To Each His Own E-mail
The ongoing capture of information is essential to segmentation. Peoples’ tastes and habits change. You can’t assume that what you knew of your customers when they first came to you is going to be true forever. As each bit of new information is captured, you learn more about customers—what they buy, the lists they opt in to, etc.—and these things tell you about their tastes and, perhaps, their lifestyles.
This process should be self-propelling. Customer information continually captured and analyzed drives further segmentation and analysis, leading to an ever more refined marketing program. For the most effective marketers, this is a way of life. But only if they gather enough data on their customers.
Here are the basic data elements of successful segmentation: Start with geography/location—including name, address and ZIP code. The most important data on your customers, however, is what types of products they’re interested in. This is the absolute most important thing you can find out. Once you have this information, go back to them two to three times a year and continue to ask them—just a few questions at a time—about what types of products they’re interested in. Continually update your database.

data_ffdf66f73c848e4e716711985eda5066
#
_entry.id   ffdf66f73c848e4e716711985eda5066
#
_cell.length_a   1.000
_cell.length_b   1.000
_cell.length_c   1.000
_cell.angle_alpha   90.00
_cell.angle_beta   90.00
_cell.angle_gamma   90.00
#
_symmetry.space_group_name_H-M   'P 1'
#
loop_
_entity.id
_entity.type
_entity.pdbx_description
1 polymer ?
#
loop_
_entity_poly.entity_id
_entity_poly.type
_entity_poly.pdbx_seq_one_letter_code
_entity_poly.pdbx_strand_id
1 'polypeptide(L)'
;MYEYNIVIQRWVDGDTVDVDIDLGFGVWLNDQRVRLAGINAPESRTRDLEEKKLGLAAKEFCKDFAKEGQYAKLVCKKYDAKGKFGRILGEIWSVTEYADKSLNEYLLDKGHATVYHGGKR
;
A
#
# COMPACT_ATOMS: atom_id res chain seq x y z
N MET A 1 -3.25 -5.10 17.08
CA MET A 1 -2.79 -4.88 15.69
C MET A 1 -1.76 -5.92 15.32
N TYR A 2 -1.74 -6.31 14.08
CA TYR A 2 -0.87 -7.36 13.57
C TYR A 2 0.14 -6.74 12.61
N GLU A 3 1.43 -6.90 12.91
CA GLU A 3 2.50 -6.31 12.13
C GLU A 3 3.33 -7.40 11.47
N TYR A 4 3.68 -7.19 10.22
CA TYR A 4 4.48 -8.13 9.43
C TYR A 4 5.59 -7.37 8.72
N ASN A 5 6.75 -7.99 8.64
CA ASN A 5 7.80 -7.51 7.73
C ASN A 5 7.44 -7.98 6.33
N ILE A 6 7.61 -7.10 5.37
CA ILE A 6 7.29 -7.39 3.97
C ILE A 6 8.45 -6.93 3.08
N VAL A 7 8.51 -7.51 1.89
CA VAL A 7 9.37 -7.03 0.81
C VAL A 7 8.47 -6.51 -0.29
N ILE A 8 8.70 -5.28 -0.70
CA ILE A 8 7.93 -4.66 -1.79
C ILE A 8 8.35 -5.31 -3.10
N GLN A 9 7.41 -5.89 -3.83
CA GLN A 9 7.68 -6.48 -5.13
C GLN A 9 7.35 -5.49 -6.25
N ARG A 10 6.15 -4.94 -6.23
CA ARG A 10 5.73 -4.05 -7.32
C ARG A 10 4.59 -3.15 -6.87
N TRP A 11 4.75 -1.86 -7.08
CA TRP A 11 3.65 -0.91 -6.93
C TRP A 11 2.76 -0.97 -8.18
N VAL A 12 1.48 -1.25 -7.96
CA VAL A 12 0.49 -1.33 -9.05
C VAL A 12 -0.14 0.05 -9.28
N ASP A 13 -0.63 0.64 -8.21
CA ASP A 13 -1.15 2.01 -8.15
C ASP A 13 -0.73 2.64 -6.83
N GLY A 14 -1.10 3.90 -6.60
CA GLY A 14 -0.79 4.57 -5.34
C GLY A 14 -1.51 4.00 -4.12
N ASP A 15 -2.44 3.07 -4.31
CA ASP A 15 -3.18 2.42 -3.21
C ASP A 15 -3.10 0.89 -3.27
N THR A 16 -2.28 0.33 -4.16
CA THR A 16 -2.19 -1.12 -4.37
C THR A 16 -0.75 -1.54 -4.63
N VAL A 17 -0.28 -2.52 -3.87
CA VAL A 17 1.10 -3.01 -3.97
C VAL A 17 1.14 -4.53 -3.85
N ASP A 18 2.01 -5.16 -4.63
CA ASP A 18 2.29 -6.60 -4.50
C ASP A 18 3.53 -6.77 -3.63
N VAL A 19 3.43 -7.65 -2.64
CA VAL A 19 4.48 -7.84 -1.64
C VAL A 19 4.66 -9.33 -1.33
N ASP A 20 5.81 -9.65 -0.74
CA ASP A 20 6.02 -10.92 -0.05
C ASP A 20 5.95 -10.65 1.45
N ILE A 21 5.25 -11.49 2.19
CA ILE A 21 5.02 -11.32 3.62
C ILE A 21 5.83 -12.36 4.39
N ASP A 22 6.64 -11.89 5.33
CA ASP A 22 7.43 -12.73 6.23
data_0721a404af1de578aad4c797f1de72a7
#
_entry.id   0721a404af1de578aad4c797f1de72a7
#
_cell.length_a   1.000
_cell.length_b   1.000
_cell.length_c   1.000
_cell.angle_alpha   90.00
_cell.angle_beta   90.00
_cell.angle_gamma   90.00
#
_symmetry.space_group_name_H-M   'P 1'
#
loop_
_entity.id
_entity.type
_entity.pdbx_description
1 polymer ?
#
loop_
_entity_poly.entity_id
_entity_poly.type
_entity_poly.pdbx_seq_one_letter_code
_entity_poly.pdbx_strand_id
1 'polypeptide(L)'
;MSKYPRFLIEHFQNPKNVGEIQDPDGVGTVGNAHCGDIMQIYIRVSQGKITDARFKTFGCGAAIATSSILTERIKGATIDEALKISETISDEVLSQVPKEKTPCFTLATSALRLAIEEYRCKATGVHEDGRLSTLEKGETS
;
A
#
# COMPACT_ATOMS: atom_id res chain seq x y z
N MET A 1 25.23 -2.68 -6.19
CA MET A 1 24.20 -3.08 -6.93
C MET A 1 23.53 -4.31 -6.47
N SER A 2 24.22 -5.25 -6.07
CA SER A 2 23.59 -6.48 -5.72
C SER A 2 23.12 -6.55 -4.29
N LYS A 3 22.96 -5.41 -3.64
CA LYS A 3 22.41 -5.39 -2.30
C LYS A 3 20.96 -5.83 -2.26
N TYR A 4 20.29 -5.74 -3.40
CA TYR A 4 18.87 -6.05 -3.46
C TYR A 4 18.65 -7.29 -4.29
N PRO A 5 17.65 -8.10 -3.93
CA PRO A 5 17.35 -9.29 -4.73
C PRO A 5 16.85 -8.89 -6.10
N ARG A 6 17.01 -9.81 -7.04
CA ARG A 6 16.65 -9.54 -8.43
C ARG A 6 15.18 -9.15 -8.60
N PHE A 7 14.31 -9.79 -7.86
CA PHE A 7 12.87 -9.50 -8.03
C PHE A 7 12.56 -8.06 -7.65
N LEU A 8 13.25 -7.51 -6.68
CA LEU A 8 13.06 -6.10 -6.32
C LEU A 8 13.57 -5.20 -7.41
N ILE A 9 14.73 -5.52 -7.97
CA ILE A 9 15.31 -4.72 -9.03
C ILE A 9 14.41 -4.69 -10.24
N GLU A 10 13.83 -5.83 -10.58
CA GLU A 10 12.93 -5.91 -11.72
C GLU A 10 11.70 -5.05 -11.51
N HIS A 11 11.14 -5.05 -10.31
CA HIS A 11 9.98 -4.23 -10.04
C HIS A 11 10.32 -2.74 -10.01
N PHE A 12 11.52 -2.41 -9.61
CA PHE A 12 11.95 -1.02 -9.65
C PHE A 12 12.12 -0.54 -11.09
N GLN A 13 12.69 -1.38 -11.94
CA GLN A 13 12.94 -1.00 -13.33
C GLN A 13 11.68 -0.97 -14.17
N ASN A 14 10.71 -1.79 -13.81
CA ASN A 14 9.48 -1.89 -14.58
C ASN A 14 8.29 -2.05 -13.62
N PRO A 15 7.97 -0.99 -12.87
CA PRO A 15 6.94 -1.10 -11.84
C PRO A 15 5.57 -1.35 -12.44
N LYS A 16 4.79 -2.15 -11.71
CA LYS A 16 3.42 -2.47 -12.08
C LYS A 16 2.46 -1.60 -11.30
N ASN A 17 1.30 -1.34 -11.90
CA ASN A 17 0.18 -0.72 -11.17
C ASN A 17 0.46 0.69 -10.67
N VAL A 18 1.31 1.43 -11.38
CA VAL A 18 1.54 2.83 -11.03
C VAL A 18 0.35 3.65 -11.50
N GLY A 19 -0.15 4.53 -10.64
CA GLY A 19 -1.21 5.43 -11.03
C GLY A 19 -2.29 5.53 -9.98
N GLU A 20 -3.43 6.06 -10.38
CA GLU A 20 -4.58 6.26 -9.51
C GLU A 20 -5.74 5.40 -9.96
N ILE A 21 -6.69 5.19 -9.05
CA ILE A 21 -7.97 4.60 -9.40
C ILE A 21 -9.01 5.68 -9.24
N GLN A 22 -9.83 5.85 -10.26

Some marketers do this. Many do not. Those that do, often stop at the basics. They have some basic data on their customers and have created some segments based on this information. They add information to the database, but they don’t use this information to revise their segments. Maybe they create a few different versions of their e-mail campaigns based on some basic audience segments. This is good, but it’s only scratching the surface of what can be done.
On Good Behavior
To truly serve your customers and address their needs, you need to capture and analyze behavior. Behavioral marketing, not surprisingly, is based on each of your customer’s very specific behaviors, in your inbox or on your Web site. Perhaps they’ve expressed an interest in a certain product. They’ve viewed it on your Web site numerous times, for example. Maybe they’ve even put it into their shopping carts, intending to purchase it—but they don’t.